• How can you craft mini experiments to determine whether you’re on a track worth pursuing rather than take a leap that bets most of your security?
  • The job market is shifting so rapidly that it’s tough to make predictions about where opportunities lie. How do you know whether a direction you’re exploring has a solid foundation?
  • How can you tell the difference between a bright, shiny object and a true calling?

Give yourself a break if you wonder whether you’re in the right spot professionally. You got here honestly, and just like ADHD, there are treatment protocols and strategies that can point you in the best direction for you and your long-term sense of satisfaction and meaning and security.

Where do you think you went astray? Post your pivot point in the comments below. It’ll help others recognize that they’re not alone in feeling cast adrift.

3 Responses

  1. So totally true! It is so funny what isn’t taught in school, using that “internal GPS” (love this!) is one of those things! I have found that sometimes it helps to just try something out for a while…just because you’re going this direction one day doesn’t make it forever, and no matter what you do there’s always something to be learned.

  2. Yes, so relate to this post! I got a degree that I loved learning about but had nothing to do with my strengths once I graduated…I wish someone would have talked more about listening to the internal GPS instead of all the outside ‘shoulds’ and logic. I knew once I was in my internship it was not for me. So I got a job anyway and worked toward something way more gratifying. The course correct! Thanks for the post 🙂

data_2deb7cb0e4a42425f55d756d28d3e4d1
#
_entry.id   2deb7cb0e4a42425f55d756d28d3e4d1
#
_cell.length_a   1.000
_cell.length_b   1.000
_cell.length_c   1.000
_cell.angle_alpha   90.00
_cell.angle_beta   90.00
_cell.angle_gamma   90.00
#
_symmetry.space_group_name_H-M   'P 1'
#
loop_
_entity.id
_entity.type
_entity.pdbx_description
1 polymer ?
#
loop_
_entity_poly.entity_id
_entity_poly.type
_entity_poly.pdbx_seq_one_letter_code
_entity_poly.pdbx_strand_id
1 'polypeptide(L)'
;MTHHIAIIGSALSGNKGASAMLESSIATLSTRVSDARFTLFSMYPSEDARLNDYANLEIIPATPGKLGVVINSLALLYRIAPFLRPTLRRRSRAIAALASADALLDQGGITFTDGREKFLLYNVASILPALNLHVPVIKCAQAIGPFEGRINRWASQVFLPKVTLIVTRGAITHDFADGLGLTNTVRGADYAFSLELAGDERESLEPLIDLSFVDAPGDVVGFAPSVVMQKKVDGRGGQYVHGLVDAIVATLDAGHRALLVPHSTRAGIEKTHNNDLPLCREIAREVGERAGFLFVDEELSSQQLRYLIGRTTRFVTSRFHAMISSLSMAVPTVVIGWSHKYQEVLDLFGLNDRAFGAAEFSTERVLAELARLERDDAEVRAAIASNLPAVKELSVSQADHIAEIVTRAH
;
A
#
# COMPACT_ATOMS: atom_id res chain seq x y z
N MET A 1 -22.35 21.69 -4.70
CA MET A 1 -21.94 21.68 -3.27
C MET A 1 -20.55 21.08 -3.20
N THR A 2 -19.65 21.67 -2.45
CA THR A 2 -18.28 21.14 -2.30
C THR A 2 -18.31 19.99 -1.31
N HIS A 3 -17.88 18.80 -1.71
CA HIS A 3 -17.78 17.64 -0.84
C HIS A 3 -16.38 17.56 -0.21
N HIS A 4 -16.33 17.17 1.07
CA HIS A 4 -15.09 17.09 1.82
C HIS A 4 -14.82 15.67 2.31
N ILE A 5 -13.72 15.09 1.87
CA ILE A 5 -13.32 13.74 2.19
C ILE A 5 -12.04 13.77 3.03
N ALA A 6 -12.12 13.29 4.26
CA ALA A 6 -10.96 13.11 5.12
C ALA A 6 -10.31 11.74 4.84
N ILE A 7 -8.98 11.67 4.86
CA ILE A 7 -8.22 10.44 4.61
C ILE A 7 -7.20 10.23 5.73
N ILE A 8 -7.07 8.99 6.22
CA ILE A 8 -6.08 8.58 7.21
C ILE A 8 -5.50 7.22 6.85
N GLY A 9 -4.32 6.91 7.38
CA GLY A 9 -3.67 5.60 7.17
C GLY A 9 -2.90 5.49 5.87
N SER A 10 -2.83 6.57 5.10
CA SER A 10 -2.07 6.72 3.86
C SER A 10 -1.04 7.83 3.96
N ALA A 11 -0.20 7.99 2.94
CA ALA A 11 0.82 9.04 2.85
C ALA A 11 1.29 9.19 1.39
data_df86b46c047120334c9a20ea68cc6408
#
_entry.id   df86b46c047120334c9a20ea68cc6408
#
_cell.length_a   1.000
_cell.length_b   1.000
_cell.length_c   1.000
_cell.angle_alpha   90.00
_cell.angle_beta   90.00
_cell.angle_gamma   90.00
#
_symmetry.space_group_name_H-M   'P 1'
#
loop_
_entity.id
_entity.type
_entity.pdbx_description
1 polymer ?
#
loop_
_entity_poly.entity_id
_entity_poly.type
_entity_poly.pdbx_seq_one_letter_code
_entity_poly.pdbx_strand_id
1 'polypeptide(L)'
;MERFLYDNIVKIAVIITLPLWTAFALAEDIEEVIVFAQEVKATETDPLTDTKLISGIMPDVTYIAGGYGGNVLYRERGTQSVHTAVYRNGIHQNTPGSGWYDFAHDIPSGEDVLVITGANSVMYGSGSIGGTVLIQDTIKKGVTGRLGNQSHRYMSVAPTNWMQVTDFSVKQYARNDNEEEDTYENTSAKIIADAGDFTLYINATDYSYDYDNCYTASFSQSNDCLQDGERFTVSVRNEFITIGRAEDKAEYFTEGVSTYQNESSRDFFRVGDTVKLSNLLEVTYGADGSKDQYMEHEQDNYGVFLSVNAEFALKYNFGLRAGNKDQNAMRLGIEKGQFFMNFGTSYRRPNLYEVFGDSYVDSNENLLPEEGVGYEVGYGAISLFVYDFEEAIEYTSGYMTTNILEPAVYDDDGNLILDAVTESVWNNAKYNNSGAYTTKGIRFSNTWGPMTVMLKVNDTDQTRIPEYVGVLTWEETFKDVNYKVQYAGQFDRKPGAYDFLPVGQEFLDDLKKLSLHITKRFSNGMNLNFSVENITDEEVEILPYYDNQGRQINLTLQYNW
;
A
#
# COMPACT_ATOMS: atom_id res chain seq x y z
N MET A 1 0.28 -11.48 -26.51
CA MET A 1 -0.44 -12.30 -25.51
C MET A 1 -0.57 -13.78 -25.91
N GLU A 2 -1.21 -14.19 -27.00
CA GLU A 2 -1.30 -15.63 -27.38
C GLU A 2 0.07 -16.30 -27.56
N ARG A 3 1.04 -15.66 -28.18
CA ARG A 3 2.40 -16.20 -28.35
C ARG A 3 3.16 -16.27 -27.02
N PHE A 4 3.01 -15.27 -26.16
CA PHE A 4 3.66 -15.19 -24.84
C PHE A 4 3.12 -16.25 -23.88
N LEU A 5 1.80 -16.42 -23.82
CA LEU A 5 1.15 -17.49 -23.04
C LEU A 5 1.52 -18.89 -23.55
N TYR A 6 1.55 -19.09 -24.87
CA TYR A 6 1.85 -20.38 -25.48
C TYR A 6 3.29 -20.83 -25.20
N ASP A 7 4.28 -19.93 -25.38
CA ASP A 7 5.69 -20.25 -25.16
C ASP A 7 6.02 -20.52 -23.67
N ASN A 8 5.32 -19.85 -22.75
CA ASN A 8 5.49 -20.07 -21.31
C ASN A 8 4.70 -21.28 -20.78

3. Some detours really don’t hurt, first they provide you with more experience, you get to know yourself better, and sometimes a not so perfect job can still get you where you want to go.
    I grew up in Switzerland and while in High school we were sent to a career consultant office where they did a bunch of tests with us to find out what we were good at and should/could choose as a career. To me they said that I was very artistic and should do something with crafts, the suggestion was goldsmith, to create and make jewelry. This made total sense since I was constantly knitting, doing crochet, glass etching, wood carving etc in my free time.
    BUT, that was not what my parents had in mind for me! They wanted me to go to university or at least get a high profile office job in a bank or insurance company. So no matter what I wanted, they had already made the decision for me. So sometimes, even if the road signs point into a clear direction, one might not be able to go that route.
    I don’t necessarily agree with what my parents ‘did to me’ but I can’t say it all turned out wrong. I became a Financial expert and Controller, it turned out that I have a flair for numbers, that I can easily and quick get an overview and that my creative and artistic mind is a blessing. Going down this path has also helped me follow my other dreams and passions which I probably could not have done as a jeweler.